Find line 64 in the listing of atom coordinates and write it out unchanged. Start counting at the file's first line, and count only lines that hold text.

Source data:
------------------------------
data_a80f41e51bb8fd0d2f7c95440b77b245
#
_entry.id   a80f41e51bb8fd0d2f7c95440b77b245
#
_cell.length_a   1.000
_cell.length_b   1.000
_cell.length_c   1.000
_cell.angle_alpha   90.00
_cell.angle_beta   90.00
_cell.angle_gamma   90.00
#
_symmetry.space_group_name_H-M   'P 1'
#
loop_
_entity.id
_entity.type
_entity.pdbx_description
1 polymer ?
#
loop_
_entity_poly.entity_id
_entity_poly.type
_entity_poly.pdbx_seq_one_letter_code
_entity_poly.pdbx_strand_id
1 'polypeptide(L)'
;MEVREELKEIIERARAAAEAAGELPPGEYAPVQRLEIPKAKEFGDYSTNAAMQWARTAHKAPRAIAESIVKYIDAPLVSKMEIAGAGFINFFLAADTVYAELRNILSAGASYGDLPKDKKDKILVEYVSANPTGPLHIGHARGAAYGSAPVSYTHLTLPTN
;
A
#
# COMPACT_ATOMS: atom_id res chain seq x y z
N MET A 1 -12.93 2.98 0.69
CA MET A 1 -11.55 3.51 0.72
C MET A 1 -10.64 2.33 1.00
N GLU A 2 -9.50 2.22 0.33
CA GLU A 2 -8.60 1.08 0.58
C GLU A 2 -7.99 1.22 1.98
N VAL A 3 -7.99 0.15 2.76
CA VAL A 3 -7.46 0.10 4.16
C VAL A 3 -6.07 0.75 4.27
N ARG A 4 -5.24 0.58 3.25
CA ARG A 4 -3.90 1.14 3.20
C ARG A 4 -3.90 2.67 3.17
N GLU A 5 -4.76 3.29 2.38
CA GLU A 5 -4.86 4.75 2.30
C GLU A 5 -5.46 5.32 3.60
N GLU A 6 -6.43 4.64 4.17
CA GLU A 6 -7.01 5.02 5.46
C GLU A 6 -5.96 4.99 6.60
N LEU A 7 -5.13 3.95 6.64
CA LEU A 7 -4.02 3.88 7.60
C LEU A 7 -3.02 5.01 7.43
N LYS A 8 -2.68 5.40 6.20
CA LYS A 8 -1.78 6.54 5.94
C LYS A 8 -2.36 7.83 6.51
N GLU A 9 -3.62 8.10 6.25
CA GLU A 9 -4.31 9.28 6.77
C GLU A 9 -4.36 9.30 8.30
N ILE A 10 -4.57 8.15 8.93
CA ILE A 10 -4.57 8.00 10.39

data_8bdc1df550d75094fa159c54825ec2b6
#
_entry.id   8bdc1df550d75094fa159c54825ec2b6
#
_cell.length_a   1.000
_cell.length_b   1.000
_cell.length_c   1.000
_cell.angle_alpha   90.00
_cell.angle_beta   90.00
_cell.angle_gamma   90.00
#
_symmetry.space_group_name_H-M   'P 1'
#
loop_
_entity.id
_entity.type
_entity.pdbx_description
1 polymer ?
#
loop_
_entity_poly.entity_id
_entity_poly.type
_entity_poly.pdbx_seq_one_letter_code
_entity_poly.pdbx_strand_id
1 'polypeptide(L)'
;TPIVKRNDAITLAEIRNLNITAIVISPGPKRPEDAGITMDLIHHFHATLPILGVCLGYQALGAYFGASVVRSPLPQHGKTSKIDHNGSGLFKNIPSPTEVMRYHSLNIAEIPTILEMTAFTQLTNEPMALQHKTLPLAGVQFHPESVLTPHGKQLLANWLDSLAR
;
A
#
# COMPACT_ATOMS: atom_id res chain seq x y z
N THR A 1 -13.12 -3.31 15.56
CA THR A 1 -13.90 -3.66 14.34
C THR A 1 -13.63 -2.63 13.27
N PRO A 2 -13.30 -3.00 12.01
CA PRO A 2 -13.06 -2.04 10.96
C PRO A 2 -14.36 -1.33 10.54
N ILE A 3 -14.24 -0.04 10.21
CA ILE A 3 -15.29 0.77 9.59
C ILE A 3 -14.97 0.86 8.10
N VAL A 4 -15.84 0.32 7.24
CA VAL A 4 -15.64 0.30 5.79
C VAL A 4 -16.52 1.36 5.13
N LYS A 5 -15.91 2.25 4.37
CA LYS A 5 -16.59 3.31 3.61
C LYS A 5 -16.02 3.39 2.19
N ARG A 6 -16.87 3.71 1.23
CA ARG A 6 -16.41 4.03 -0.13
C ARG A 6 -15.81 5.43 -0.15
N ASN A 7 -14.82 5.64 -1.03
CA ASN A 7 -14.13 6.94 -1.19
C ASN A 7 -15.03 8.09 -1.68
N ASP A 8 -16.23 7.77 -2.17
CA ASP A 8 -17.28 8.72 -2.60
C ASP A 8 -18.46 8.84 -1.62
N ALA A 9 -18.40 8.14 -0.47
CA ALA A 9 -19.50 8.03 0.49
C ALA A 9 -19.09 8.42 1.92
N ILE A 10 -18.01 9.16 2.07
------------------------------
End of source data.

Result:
_cell.length_a   1.000